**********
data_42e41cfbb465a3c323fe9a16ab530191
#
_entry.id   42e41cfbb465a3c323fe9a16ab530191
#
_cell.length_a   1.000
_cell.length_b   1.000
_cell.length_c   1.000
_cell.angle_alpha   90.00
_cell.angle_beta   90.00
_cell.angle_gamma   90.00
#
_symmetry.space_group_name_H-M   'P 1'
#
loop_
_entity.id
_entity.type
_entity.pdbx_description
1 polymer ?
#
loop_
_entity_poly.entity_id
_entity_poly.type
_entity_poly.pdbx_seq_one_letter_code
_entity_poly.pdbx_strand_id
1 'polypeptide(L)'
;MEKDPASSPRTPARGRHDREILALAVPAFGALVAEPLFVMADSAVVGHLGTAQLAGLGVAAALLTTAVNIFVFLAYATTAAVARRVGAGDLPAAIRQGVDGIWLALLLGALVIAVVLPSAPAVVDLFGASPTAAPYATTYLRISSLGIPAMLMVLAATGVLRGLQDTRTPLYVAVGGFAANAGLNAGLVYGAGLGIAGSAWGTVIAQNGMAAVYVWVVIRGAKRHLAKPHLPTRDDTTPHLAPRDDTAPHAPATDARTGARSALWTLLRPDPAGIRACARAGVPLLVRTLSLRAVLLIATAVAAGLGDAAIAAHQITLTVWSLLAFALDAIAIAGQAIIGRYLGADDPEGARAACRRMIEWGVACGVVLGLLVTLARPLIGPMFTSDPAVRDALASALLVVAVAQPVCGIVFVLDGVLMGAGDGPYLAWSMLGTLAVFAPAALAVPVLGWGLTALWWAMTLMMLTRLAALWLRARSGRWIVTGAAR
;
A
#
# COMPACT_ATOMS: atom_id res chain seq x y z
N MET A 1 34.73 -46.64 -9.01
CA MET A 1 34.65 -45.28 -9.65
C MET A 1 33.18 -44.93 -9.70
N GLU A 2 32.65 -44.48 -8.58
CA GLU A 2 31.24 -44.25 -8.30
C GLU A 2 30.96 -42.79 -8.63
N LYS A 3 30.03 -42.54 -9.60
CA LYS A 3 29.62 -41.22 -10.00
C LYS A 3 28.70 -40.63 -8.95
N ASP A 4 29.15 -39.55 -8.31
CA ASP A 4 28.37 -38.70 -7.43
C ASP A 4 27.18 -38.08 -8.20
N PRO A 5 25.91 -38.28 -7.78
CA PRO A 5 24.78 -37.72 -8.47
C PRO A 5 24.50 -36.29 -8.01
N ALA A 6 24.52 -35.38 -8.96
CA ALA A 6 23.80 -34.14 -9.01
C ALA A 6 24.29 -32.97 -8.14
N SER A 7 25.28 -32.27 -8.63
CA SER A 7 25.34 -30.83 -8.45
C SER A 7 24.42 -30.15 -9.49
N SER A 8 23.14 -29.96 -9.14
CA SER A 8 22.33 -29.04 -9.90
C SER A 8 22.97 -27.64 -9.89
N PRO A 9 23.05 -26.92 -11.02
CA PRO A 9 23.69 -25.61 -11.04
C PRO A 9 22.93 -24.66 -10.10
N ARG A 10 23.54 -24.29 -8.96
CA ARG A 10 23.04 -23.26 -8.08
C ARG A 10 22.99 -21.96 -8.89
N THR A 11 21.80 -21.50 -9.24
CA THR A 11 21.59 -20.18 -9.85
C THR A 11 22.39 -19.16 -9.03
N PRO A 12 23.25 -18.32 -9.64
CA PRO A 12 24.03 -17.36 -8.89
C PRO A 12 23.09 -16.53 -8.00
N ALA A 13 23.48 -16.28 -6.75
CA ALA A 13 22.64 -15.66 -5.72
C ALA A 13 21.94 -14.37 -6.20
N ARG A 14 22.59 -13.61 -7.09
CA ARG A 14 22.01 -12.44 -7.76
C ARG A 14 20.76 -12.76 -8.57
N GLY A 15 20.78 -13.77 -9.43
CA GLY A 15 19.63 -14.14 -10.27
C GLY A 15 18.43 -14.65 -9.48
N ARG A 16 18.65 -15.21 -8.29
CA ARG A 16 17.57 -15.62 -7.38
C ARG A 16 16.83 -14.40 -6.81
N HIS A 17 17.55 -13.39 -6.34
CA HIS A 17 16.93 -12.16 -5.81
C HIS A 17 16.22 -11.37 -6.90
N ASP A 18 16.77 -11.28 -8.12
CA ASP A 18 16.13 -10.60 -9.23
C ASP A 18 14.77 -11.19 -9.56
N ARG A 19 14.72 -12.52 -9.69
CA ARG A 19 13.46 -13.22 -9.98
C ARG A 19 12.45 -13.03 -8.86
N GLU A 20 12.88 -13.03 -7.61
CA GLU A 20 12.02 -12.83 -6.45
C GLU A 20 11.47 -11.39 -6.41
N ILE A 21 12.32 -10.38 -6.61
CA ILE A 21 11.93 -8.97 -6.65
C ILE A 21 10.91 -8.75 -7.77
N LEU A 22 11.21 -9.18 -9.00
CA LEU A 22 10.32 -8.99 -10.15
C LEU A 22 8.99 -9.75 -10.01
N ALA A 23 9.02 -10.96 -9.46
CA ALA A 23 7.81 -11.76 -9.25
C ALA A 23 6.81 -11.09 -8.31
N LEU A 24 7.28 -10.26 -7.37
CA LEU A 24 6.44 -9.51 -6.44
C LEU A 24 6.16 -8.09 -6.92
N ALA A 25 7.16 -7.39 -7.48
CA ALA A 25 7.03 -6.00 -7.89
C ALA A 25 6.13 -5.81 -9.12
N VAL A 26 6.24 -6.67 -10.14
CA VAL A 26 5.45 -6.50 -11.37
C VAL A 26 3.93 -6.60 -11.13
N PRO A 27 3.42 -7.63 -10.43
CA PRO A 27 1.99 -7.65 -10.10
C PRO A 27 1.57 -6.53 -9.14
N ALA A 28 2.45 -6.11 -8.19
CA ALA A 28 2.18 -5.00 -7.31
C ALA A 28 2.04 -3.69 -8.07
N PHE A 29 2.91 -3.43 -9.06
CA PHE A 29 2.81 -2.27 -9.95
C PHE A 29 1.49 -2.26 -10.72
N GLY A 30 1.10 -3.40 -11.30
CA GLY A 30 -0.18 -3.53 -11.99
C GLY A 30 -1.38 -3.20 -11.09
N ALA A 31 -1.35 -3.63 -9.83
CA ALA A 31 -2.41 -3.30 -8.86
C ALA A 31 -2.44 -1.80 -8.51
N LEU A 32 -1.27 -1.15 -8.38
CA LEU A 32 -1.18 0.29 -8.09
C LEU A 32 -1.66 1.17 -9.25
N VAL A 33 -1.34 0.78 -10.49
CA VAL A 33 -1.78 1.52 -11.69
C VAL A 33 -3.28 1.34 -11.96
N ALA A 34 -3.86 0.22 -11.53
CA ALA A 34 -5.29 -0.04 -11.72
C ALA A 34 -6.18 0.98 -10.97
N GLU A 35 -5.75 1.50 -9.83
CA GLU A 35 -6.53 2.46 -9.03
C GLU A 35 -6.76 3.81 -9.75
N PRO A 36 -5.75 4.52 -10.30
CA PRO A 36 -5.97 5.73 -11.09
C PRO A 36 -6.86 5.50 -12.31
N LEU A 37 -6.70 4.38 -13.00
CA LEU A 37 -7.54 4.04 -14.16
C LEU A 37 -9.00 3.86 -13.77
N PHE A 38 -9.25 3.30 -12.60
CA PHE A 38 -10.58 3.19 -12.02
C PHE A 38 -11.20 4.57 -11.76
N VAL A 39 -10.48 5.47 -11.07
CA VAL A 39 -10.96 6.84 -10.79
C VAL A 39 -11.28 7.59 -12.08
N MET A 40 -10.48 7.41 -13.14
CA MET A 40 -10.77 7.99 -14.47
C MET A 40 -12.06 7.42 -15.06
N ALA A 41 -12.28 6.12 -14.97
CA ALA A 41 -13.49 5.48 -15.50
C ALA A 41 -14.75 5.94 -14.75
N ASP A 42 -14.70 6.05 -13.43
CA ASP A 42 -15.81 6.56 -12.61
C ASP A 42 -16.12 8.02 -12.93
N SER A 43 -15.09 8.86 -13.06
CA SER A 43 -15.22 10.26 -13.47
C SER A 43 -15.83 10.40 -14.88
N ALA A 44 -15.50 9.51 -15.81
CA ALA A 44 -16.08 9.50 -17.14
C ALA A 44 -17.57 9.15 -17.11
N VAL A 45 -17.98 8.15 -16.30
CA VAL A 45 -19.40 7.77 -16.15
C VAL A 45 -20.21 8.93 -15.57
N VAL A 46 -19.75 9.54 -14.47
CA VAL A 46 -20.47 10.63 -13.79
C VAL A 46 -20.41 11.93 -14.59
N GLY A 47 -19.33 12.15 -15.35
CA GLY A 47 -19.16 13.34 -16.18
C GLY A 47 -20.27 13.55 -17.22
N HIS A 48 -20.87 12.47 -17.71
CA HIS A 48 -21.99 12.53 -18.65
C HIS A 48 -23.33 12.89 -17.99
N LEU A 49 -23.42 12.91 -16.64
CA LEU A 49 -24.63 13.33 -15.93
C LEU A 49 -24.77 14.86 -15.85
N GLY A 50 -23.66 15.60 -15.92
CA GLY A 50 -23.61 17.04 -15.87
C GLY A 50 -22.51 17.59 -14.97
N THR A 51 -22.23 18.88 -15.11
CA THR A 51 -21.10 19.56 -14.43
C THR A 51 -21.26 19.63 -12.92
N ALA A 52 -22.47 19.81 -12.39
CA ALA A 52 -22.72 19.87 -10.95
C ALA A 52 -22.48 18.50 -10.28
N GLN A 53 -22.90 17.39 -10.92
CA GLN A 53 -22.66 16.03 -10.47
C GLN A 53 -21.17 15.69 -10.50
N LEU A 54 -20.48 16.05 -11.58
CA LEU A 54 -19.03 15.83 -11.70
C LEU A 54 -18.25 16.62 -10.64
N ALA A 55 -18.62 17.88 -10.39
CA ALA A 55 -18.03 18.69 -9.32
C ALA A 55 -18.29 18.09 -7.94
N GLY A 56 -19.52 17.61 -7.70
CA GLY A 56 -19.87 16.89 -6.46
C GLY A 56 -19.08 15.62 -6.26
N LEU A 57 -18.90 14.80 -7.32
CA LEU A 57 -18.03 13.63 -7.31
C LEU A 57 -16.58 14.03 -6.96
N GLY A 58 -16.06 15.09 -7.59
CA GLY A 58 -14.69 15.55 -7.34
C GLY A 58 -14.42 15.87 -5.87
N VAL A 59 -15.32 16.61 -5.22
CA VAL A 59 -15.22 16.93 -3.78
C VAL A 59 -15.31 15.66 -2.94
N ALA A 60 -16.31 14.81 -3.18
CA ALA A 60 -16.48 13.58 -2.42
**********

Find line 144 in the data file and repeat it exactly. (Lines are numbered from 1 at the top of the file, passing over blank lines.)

C PHE A 38 -11.20 4.57 -11.76